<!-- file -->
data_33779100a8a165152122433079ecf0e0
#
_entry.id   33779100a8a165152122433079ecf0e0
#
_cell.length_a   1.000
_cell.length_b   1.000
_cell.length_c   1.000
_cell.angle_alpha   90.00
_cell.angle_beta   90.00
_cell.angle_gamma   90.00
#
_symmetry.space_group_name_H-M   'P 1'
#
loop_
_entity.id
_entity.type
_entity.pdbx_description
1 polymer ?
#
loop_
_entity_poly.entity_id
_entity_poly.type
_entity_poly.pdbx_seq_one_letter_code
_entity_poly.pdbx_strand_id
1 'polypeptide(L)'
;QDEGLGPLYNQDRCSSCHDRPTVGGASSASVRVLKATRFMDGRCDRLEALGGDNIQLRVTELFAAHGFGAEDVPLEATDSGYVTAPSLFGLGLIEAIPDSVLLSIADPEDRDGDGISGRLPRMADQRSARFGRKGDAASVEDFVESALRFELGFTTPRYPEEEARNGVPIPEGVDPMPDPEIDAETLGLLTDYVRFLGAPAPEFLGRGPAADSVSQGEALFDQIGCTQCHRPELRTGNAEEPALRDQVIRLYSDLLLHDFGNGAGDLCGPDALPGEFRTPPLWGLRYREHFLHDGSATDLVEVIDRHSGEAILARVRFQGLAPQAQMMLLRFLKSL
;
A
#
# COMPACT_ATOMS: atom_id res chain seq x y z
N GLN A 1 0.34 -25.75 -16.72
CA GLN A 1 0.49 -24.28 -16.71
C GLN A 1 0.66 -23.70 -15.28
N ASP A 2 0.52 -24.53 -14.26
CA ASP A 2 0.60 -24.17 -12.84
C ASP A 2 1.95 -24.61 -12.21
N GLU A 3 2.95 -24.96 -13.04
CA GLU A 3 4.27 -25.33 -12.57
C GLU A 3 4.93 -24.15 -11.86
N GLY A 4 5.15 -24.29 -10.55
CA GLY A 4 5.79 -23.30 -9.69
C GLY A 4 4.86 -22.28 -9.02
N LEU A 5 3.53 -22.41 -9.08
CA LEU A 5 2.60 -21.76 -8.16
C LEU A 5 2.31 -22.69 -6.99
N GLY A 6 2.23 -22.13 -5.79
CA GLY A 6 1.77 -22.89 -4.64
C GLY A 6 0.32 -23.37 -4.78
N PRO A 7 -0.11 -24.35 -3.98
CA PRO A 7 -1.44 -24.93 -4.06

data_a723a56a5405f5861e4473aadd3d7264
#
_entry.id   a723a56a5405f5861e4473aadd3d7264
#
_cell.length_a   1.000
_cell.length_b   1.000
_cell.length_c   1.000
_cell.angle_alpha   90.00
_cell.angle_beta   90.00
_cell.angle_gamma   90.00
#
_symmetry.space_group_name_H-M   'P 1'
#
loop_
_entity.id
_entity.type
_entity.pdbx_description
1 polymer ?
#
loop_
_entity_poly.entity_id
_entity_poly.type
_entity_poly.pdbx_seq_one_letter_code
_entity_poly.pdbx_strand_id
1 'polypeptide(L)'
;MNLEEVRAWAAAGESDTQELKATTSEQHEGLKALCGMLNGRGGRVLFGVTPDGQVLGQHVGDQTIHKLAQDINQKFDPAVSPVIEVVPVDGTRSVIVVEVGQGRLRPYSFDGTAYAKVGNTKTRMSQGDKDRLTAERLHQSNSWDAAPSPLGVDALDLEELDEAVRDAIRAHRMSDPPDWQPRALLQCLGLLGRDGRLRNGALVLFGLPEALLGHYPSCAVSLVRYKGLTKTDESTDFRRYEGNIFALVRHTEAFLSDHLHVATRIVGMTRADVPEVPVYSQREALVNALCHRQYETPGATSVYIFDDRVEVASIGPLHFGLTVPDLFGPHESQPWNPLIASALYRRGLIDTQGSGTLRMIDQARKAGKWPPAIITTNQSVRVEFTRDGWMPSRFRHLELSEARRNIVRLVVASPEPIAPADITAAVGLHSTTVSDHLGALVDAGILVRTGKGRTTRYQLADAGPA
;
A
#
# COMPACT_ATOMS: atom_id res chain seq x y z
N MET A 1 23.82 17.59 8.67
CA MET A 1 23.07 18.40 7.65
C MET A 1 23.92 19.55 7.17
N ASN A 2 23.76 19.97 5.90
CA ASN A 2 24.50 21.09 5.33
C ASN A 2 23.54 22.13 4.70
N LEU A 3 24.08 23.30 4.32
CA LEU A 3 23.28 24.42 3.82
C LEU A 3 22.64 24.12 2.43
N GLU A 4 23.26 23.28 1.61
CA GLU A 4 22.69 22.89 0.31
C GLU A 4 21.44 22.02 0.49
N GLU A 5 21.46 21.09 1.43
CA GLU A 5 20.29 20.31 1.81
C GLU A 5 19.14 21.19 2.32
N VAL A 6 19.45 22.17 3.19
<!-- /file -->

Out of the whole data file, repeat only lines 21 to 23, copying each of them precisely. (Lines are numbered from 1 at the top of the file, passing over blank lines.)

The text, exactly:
_entity_poly.entity_id
_entity_poly.type
_entity_poly.pdbx_seq_one_letter_code